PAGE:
MELANCHOLY PLAY

Gryphon Theatre, 22 Ghuznee Street, Wellington

27/02/2019 - 09/03/2019

NZ Fringe Festival 2019

Production Details



Tilly’s melancholy is of an exquisite quality. It is a beautiful and sexy thing, and every stranger she meets falls in love with her.

One day, inexplicably, Tilly becomes happy, and things get very strange…

Gryphon Theatre, 22 Ghuznee Street, Te Aro, Wellington
Wednesday 27 February – Saturday 9 March 2019
1st Wed-Sat, 7.30pm, Sun 3pm
Tue-Wed, 6,30pm; Thur-Sat, 7.30pm
BOOK



Theatre ,


1hr 30min including interval

The pleasure of melancholy v the horror of happiness beautifully explored

Review by John Smythe 01st Mar 2019

It’s an increasingly absurdist farce – that’s the first thing you need to know, given the title. And it’s very well done, as part of the NZ Fringe by Stagecraft Theatre. Everyone is rooted in emotional truth while intermittently making direct-address statements and adopting poses that acknowledge the objective commentary. 

It’s about melancholia but we’re not talking clinical depression here. The programme note defines melancholy as “a feeling of pensive sadness, typically with no obvious cause.” American playwright Sarah Ruhl’s proposition is that even though it may have no cause, it can be a cause – in this case of falling in love; of people falling in love with the melancholic or maybe with their melancholia.

Then again, can love be said to have an obvious cause? We can attempt to explain both states of being, to psychoanalyse them, but really they just are, are they not? As for almonds …

To avoid spoilers let me just say the main cause of the ‘truth’ we live by is what we choose to believe. And of course the main cause of our engagement in theatre and enjoyment of a good play is that we choose to believe the ‘reality’ of what lies before us.

As for laughter … Suffice to say we succumb to it often as Melancholy Play plays out.

It is a mark of Helen Mackenzie’s fluid pacing unifying direction of her thoroughly committed cast, each fully immersed in their role, that we feel so free to muse on the themes Ruhl is inviting us to explore.

As we find ourselves seats in the Gryphon theatre, the cast is disported in ‘freeze-frame’ moments on Rachel Hilliar’s impressive modular set of circular rostra, backed by a wall of empty picture frames. Multi-hued lights illuminate them alternately in breathing-paced cross-fades (lighting designed by Don Blackmore; operated by Maxie Haufe and Rey Parry, who has also designed the sound).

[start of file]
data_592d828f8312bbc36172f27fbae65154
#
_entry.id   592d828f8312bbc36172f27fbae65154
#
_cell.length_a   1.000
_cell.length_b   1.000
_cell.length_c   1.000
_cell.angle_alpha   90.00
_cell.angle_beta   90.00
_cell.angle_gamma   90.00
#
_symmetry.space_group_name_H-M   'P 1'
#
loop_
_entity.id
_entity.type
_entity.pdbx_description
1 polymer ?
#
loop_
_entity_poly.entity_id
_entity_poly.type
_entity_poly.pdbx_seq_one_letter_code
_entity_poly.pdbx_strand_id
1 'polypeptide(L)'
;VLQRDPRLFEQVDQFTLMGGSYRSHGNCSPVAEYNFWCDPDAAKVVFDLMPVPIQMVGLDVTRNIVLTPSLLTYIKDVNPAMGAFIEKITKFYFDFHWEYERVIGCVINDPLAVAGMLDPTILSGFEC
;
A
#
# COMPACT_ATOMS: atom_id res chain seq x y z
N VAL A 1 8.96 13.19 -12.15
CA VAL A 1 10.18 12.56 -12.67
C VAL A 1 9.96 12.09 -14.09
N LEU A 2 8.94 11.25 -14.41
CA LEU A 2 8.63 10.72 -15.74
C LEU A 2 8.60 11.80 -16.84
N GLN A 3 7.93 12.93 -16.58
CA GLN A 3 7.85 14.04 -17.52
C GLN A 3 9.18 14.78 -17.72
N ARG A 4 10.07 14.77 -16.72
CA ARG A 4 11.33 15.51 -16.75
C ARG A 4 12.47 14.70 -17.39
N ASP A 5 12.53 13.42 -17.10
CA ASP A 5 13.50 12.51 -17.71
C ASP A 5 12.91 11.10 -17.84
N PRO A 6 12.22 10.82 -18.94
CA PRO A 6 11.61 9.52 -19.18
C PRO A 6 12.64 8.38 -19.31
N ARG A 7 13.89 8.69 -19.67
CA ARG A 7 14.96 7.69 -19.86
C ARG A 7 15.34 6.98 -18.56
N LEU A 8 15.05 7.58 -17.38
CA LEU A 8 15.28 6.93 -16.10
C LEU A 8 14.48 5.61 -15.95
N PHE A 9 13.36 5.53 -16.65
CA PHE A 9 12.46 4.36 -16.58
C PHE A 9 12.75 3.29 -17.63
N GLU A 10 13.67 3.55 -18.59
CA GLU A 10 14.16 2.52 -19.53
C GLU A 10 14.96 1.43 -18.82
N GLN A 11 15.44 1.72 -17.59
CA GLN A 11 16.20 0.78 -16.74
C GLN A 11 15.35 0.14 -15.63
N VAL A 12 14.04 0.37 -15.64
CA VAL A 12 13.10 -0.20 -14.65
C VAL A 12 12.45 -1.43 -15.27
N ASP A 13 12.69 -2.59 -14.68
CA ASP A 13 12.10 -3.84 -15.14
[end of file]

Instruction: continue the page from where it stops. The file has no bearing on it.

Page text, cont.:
An earnest young man – Haydn Carter, who we will come to know as Frank – proposes “a defence of melancholy”. “Lorenzo the unfeeling”, from an unspecified country in Europe – initially convincingly presented self-absorbed by Ryan Hughes – tells us how his disconcerting smile brought him to Illinois. As a psychiatrist his behaviour towards the woman on his couch it totally inappropriate …

Tilly is the character the play revolves around and Charlie Potter is exemplary in role, luxuriating just enough in her melancholia while avoiding alienating self-indulgence. It’s easy to see why it – why she, in this state – is so attractive to others. And it’s delightful to see the over-confident Lorenzo become totally (also convincingly) discombobulated.

Frank is a tailor, known to Tilly as a customer of the bank she works in. While measuring and pinning his melancholic customer’s trousers, he too succumbs: a poignantly passionate portrayal by Carter.

The hairdresser, Frances (Lydia Marston) is also mesmerised by Tilly’s melancholy. And when she brings Tilly to the home she shares with Joan, a nurse (Maisie Thursfield) – for tea and New Zealand sandwiches, no less – tensions arise as to whose affair Tilly will be. Individually and as a couple, Marston and Thursfield find just the right pitch.

No instrument conveys melancholy better than a cello and Simon McArthur accompanies the action beautifully with original music composed by himself and Dave Lisik.

Tilly’s relationships with Frank, and with Frances and Joan, bask in the exquisite suffering and beauty that is peculiar to melancholy – until Tilly becomes inexplicably happy. Or was it caused by that parlour game of Duck Duck Goose?

Act Two explores the disruptions caused by this unwelcome happiness. The colour-palate is suddenly bright. People and relationships are thrown off balance. Now it’s Frank who resorts to therapy with Lorenzo. Frances and Joan’s senses go awry. To be purposely oblique, things go a bit nuts – that is, one character does … Or does she? Or do they all?

Amid all this, Ruhl interweaves a classical comedy trope involving twins separated at birth. Had this production not believed in itself so heartily I might have been be tempted to think she had just added such plot twists to contrive dramatic structure and achieve a happy ending. But it works – and if you recoil from happy endings, well this is definitely the play for you.

This production of Melancholy Play beautifully explores the pleasure of melancholy v the horror of happiness.

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